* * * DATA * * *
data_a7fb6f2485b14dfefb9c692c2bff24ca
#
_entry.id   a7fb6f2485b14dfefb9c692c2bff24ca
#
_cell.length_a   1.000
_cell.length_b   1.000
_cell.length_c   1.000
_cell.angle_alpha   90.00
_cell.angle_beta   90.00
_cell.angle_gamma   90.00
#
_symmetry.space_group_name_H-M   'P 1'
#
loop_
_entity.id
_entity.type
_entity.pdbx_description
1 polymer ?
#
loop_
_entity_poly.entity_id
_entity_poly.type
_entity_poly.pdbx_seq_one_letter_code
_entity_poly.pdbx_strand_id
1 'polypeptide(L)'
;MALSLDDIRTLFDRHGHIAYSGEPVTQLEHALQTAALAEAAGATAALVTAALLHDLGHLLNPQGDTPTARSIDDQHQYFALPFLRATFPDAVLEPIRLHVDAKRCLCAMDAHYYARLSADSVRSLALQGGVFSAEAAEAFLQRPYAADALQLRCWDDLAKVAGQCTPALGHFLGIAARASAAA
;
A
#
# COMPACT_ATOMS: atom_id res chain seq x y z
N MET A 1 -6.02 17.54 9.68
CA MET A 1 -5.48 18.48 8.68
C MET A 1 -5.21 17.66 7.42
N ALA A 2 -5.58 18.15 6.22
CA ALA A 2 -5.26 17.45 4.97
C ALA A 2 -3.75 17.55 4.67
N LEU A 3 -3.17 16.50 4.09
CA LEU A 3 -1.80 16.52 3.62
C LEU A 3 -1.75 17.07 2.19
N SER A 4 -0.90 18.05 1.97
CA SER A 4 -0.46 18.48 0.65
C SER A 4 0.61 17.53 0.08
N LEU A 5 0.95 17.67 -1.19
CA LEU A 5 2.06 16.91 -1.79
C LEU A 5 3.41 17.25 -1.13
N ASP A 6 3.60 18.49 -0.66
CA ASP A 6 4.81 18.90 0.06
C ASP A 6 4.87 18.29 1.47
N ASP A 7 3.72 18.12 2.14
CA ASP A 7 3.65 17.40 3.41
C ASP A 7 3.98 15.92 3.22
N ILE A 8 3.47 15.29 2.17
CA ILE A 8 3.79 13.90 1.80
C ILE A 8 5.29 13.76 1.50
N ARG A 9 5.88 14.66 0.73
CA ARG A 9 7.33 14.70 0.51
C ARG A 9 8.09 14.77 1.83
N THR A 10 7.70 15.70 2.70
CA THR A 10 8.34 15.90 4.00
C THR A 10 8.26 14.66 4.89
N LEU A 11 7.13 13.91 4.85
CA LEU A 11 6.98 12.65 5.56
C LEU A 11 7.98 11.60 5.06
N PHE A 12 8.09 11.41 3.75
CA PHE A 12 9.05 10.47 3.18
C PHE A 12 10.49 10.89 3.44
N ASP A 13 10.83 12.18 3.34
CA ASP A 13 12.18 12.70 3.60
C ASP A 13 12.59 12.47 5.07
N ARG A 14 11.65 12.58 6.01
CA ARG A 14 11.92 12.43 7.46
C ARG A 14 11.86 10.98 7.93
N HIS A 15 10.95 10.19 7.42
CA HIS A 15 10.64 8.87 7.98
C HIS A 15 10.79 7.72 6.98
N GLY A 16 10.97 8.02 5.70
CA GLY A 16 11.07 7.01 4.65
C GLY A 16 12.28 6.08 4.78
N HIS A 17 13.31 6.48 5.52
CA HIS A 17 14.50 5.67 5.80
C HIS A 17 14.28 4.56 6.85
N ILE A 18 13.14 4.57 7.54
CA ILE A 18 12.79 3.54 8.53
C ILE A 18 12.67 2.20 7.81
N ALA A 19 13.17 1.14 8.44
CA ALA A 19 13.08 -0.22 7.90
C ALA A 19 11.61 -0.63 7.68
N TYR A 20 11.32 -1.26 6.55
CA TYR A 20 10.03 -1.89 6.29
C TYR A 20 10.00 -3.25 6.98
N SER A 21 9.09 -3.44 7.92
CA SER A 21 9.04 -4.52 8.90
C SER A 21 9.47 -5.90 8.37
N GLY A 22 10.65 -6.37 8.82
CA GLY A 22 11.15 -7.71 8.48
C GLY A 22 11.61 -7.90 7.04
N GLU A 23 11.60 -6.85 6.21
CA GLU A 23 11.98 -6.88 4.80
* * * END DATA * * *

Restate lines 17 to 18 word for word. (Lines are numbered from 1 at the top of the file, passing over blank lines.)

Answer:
_entity.pdbx_description
1 polymer ?